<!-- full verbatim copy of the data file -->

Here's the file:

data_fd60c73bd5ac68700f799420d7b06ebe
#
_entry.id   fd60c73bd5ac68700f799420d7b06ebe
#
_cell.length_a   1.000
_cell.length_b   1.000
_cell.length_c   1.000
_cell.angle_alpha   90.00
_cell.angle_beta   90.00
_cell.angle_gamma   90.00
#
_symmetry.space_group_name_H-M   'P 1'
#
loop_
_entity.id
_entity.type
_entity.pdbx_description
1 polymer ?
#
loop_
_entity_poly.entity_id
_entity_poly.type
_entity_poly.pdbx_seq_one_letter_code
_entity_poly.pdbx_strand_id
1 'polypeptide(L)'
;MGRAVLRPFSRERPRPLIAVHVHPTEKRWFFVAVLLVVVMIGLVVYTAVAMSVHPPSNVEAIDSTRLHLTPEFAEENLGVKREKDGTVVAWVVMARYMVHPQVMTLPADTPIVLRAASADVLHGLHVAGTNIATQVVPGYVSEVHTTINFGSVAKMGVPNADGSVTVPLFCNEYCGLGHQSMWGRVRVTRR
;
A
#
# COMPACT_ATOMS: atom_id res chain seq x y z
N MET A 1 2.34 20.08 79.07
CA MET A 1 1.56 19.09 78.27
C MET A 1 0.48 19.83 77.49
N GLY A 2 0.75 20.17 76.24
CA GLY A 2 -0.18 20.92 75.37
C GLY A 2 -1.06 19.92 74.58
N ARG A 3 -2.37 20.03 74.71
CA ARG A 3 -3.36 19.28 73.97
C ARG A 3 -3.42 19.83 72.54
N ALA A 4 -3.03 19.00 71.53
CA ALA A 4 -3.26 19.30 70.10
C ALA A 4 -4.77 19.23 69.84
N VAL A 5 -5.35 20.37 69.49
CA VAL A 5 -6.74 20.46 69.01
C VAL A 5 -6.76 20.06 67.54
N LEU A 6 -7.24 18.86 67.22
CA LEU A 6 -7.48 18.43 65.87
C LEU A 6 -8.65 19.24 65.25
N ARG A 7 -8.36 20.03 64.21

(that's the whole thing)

data_fd60c73bd5ac68700f799420d7b06ebe
#
_entry.id   fd60c73bd5ac68700f799420d7b06ebe
#
_cell.length_a   1.000
_cell.length_b   1.000
_cell.length_c   1.000
_cell.angle_alpha   90.00
_cell.angle_beta   90.00
_cell.angle_gamma   90.00
#
_symmetry.space_group_name_H-M   'P 1'
#
loop_
_entity.id
_entity.type
_entity.pdbx_description
1 polymer ?
#
loop_
_entity_poly.entity_id
_entity_poly.type
_entity_poly.pdbx_seq_one_letter_code
_entity_poly.pdbx_strand_id
1 'polypeptide(L)'
;MGRAVLRPFSRERPRPLIAVHVHPTEKRWFFVAVLLVVVMIGLVVYTAVAMSVHPPSNVEAIDSTRLHLTPEFAEENLGVKREKDGTVVAWVVMARYMVHPQVMTLPADTPIVLRAASADVLHGLHVAGTNIATQVVPGYVSEVHTTINFGSVAKMGVPNADGSVTVPLFCNEYCGLGHQSMWGRVRVTRR
;
A
#
# COMPACT_ATOMS: atom_id res chain seq x y z
N MET A 1 2.34 20.08 79.07
CA MET A 1 1.56 19.09 78.27
C MET A 1 0.48 19.83 77.49
N GLY A 2 0.75 20.17 76.24
CA GLY A 2 -0.18 20.92 75.37
C GLY A 2 -1.06 19.92 74.58
N ARG A 3 -2.37 20.03 74.71
CA ARG A 3 -3.36 19.28 73.97
C ARG A 3 -3.42 19.83 72.54
N ALA A 4 -3.03 19.00 71.53
CA ALA A 4 -3.26 19.30 70.10
C ALA A 4 -4.77 19.23 69.84
N VAL A 5 -5.35 20.37 69.49
CA VAL A 5 -6.74 20.46 69.01
C VAL A 5 -6.76 20.06 67.54
N LEU A 6 -7.24 18.86 67.22
CA LEU A 6 -7.48 18.43 65.87
C LEU A 6 -8.65 19.24 65.25
N ARG A 7 -8.36 20.03 64.21